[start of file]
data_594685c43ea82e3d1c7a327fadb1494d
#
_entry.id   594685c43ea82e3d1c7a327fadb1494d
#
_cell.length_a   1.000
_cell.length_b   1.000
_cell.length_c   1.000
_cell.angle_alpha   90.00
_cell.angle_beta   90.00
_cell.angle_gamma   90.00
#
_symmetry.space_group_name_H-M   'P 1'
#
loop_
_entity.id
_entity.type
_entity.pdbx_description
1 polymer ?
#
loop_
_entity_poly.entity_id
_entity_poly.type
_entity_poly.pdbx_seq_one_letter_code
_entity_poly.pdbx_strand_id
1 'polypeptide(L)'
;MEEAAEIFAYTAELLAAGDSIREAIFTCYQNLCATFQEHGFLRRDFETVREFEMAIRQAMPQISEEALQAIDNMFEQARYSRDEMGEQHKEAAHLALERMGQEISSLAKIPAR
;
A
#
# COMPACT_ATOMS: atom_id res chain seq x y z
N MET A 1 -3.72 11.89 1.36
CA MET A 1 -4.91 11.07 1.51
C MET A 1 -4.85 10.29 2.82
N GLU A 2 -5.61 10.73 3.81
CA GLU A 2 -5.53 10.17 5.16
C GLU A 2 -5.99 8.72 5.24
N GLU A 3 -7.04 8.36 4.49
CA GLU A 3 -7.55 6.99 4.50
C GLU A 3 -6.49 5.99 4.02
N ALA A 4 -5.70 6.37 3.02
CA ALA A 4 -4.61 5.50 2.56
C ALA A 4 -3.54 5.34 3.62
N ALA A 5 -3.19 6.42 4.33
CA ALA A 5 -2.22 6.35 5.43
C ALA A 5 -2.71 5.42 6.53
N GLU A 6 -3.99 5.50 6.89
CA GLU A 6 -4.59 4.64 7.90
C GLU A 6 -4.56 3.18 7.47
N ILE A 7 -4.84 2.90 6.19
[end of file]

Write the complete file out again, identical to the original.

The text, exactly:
data_594685c43ea82e3d1c7a327fadb1494d
#
_entry.id   594685c43ea82e3d1c7a327fadb1494d
#
_cell.length_a   1.000
_cell.length_b   1.000
_cell.length_c   1.000
_cell.angle_alpha   90.00
_cell.angle_beta   90.00
_cell.angle_gamma   90.00
#
_symmetry.space_group_name_H-M   'P 1'
#
loop_
_entity.id
_entity.type
_entity.pdbx_description
1 polymer ?
#
loop_
_entity_poly.entity_id
_entity_poly.type
_entity_poly.pdbx_seq_one_letter_code
_entity_poly.pdbx_strand_id
1 'polypeptide(L)'
;MEEAAEIFAYTAELLAAGDSIREAIFTCYQNLCATFQEHGFLRRDFETVREFEMAIRQAMPQISEEALQAIDNMFEQARYSRDEMGEQHKEAAHLALERMGQEISSLAKIPAR
;
A
#
# COMPACT_ATOMS: atom_id res chain seq x y z
N MET A 1 -3.72 11.89 1.36
CA MET A 1 -4.91 11.07 1.51
C MET A 1 -4.85 10.29 2.82
N GLU A 2 -5.61 10.73 3.81
CA GLU A 2 -5.53 10.17 5.16
C GLU A 2 -5.99 8.72 5.24
N GLU A 3 -7.04 8.36 4.49
CA GLU A 3 -7.55 6.99 4.50
C GLU A 3 -6.49 5.99 4.02
N ALA A 4 -5.70 6.37 3.02
CA ALA A 4 -4.61 5.50 2.56
C ALA A 4 -3.54 5.34 3.62
N ALA A 5 -3.19 6.42 4.33
CA ALA A 5 -2.22 6.35 5.43
C ALA A 5 -2.71 5.42 6.53
N GLU A 6 -3.99 5.50 6.89
CA GLU A 6 -4.59 4.64 7.90
C GLU A 6 -4.56 3.18 7.47
N ILE A 7 -4.84 2.90 6.19